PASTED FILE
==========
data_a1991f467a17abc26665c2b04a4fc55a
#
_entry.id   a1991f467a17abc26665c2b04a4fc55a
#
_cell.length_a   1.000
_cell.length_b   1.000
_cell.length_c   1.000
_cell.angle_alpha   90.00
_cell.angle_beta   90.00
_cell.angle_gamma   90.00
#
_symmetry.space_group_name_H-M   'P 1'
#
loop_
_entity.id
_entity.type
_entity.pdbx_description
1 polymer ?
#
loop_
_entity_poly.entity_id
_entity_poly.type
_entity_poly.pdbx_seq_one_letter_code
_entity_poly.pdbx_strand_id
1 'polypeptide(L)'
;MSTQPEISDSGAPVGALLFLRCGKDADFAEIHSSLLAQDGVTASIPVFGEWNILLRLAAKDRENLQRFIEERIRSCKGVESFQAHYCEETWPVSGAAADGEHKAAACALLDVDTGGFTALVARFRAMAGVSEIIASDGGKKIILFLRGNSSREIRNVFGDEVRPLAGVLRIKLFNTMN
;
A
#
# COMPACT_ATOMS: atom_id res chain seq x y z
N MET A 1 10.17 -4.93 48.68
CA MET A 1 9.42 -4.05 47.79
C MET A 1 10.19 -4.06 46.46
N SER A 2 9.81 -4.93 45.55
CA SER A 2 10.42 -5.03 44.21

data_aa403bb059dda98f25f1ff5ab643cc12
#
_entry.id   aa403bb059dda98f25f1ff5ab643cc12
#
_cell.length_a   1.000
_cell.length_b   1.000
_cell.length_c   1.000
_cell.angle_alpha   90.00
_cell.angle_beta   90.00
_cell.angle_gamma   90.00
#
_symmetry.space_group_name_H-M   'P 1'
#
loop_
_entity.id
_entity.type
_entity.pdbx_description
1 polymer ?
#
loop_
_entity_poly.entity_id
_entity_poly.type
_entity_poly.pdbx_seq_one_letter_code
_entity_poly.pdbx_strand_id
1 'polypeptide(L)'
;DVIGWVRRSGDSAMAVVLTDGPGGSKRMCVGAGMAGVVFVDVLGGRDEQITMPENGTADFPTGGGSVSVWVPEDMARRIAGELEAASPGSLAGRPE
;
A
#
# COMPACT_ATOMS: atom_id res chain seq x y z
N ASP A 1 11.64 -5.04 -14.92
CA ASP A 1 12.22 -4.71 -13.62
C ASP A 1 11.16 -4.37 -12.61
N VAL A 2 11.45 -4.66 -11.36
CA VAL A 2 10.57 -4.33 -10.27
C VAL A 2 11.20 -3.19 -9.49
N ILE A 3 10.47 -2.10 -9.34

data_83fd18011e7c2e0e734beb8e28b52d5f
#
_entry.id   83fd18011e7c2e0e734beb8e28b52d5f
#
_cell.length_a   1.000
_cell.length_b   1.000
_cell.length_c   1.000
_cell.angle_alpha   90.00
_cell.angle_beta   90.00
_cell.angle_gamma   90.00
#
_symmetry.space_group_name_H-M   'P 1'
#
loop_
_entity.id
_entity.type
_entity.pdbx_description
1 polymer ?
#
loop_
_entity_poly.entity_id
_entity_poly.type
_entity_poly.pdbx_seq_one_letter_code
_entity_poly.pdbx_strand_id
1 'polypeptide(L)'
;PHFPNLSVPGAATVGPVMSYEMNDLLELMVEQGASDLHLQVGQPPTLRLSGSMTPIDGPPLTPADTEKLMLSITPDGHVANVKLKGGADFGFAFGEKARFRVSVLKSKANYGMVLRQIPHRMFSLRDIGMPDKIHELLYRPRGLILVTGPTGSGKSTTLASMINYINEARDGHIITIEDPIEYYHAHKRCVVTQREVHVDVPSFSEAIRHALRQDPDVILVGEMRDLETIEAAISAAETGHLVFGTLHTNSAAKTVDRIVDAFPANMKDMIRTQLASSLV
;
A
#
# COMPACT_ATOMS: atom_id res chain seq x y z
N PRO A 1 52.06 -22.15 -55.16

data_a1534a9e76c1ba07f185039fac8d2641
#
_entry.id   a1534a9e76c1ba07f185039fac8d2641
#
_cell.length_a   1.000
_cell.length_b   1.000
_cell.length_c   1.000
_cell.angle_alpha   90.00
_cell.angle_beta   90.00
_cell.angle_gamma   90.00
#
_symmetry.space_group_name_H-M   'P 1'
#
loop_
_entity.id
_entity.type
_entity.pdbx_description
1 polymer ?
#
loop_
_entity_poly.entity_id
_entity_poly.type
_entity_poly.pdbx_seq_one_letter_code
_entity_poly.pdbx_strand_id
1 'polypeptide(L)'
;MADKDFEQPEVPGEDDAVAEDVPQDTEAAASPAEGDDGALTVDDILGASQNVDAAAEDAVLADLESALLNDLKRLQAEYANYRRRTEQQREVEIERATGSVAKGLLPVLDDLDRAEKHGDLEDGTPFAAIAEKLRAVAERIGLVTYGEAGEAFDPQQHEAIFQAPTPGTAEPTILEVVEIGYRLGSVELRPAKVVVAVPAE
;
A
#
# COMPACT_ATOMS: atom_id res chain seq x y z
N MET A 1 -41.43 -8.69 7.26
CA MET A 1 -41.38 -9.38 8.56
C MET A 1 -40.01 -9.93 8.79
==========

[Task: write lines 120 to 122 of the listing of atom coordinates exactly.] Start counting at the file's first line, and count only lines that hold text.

_entity.pdbx_description
1 polymer ?
#